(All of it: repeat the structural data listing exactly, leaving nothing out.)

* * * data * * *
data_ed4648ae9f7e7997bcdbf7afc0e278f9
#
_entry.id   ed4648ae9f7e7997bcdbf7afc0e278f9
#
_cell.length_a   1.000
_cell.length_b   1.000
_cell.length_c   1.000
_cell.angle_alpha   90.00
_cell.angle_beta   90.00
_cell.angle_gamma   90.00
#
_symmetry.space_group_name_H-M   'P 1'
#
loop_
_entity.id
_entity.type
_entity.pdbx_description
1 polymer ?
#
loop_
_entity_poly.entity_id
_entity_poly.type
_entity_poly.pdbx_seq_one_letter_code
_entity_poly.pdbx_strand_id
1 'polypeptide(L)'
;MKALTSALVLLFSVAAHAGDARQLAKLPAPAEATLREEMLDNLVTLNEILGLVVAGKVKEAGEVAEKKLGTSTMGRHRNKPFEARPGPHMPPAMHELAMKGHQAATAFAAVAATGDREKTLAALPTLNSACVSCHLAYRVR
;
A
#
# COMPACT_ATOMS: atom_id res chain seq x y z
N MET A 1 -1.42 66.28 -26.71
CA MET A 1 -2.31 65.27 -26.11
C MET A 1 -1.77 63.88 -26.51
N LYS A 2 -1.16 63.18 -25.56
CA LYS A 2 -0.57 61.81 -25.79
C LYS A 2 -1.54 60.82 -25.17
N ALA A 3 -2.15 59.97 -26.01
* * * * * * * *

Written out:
data_ed4648ae9f7e7997bcdbf7afc0e278f9
#
_entry.id   ed4648ae9f7e7997bcdbf7afc0e278f9
#
_cell.length_a   1.000
_cell.length_b   1.000
_cell.length_c   1.000
_cell.angle_alpha   90.00
_cell.angle_beta   90.00
_cell.angle_gamma   90.00
#
_symmetry.space_group_name_H-M   'P 1'
#
loop_
_entity.id
_entity.type
_entity.pdbx_description
1 polymer ?
#
loop_
_entity_poly.entity_id
_entity_poly.type
_entity_poly.pdbx_seq_one_letter_code
_entity_poly.pdbx_strand_id
1 'polypeptide(L)'
;MKALTSALVLLFSVAAHAGDARQLAKLPAPAEATLREEMLDNLVTLNEILGLVVAGKVKEAGEVAEKKLGTSTMGRHRNKPFEARPGPHMPPAMHELAMKGHQAATAFAAVAATGDREKTLAALPTLNSACVSCHLAYRVR
;
A
#
# COMPACT_ATOMS: atom_id res chain seq x y z
N MET A 1 -1.42 66.28 -26.71
CA MET A 1 -2.31 65.27 -26.11
C MET A 1 -1.77 63.88 -26.51
N LYS A 2 -1.16 63.18 -25.56
CA LYS A 2 -0.57 61.81 -25.79
C LYS A 2 -1.54 60.82 -25.17
N ALA A 3 -2.15 59.97 -26.01